For our visit, we had to change the booking at very short notice, but they managed to accommodate us, despite the restaurant being busy. We were seated in the main restaurant, at a table with partial city views. Our server, Tricia, was ultra-friendly, and had great suggestions for wines by the glass and non-alcoholic cocktails (we chose a potent blended Margarita, a smooth Carmel Road Chardonnay, and a Virgin Mai Tai). In hindsight, we’re glad we'd ordered quickly; if we’d opened the extensive drinks list it would have taken us hours to decide from among the huge array of beverages, which include California wines, hot sakes, chilled sakes, bottled and draft beers, plus various elixir tonics and teas. And that's before you get to the cocktail menu, which features no less than nine varieties of Martini.
The food menu is likewise vast, encompassing sushi, sashimi, sushi rolls (aka “Yama's Rockin' Rolls”), soups, salads, steaks, fish, and more. Vegetarians will have a hard time here (though there is at least one meat-free salad and entrée), while fish and sushi lovers will be in their element. And how about these for the ultimate in surf ‘n’ turf: Cracked Pepper Filet Mignon and Australian Lobster Tail, or Wagyu ‘Kobe’ Ribeye and Grilled Prawns?
Our appetizers arrived quickly, and in generous sizes. Yamashiro Crispy Chicken comprised four thick strips of meat coated in what looked like Rice Krispies resting on a pile of succulent apple-cabbage coleslaw in a mustard-tinged dressing. Scattered over the top were 'crispy potato ribbons,' which were more like warm chips. Delicious as it was, we chose not to finish the dish in case we couldn’t manage the entrées.
Our second appetizer was straightforward yellowtail, tuna, and unagi (freshwater eel) sushi, two pieces of each, served simply with hot wasabi and thinly sliced ginger. Delicious and impeccable. If you like sushi but have a hard time deciding which type to choose, note that Yamashiro offers a variety of sushi platters to spare you the agony.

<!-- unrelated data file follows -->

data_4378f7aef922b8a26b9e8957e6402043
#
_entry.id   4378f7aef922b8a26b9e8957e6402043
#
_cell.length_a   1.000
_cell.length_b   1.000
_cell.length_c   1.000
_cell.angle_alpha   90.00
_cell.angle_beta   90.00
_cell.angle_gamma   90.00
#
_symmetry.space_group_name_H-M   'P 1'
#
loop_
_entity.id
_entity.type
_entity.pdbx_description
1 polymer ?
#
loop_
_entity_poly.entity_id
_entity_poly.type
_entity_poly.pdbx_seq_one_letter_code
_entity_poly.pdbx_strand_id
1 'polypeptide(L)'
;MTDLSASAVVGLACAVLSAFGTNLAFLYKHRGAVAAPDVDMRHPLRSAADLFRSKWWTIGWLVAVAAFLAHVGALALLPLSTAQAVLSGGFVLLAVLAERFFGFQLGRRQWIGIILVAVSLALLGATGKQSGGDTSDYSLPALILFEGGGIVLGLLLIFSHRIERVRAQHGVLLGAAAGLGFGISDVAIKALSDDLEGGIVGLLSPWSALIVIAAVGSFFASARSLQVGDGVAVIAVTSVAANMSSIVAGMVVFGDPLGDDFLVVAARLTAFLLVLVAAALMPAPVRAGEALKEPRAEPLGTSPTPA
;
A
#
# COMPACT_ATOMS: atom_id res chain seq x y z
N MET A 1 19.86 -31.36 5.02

It was a good 15 minutes before our entrées were served – understandable, as the dining room was busy, and we were grateful for the breathing space anyway. The Sweet and Spicy Shrimp was stunning, the five crustaceans coated delicately in a sauce that struck the right balance between the two flavors, accompanied by sticky rice in a cake form and small chunks of pan-fried bok choy and scallions that added a splash of color.
Our second entrée was Chipotle-Citrus Lamb Chops – five small cutlets with a hint of heat, the edges char-grilled to perfection, the middle mouthwateringly juicy. The accompanying wild rice with pieces of palm hearts, cucumber, and cherry tomatoes was competently cooked, if less than thrilling.
The third dish, Sesame-Crusted Ahi Tuna, was another tour de force – four huge chunks of perfectly seared fish, served with two wedges of yuzu-chili potato gratin, an Asian take on the French gratin dauphinois. The sautéed maitake mushrooms and tomatoes that came as part of the dish were too pretty to eat (almost).
When we had sat down to dinner, we had commented on how difficult it is to eat a three-course meal in most restaurants in this country; however, when it came to the crunch, we found it impossible to resist going the whole hog. Yamashiro’s desserts, courtesy of pastry chef Alejandro Andrade, are dainty but hearty. The Warm Chocolate Soufflé Cake with Hot Fudge Sauce, while – contrary to its description – wasn’t served warm, took precisely three seconds to scoff. The cake was slightly crunchy on the outside, the chocolate not too dark or sugary – in short, it satisfied our craving for something sweet without being sickly.
Our second dessert, Strawberry Preserve Filled Donuts, was devoured in record time too. The donuts weren't particularly light or fluffy, but were freshly cooked. The accompanying 'dip' of crème anglaise was actually a small bowlful – way more than was necessary for the donuts, but we weren’t complaining.
To sum up, Yamashiro is an outstanding restaurant where the talent in the kitchen more than matches the location. Everything we tried – even the lattes – was excellent, and, although you leave with your wallet noticeably lighter than when you came (we paid around $75 per person including service, for two and a half courses and one drink each), I reckon it's worth every cent. For a special occasion or just a 'what-the-heck' moment, a visit to this restaurant is justified. In fact, the only downside we can think of is that the restrooms are located downstairs, so plan your beverage consumption accordingly!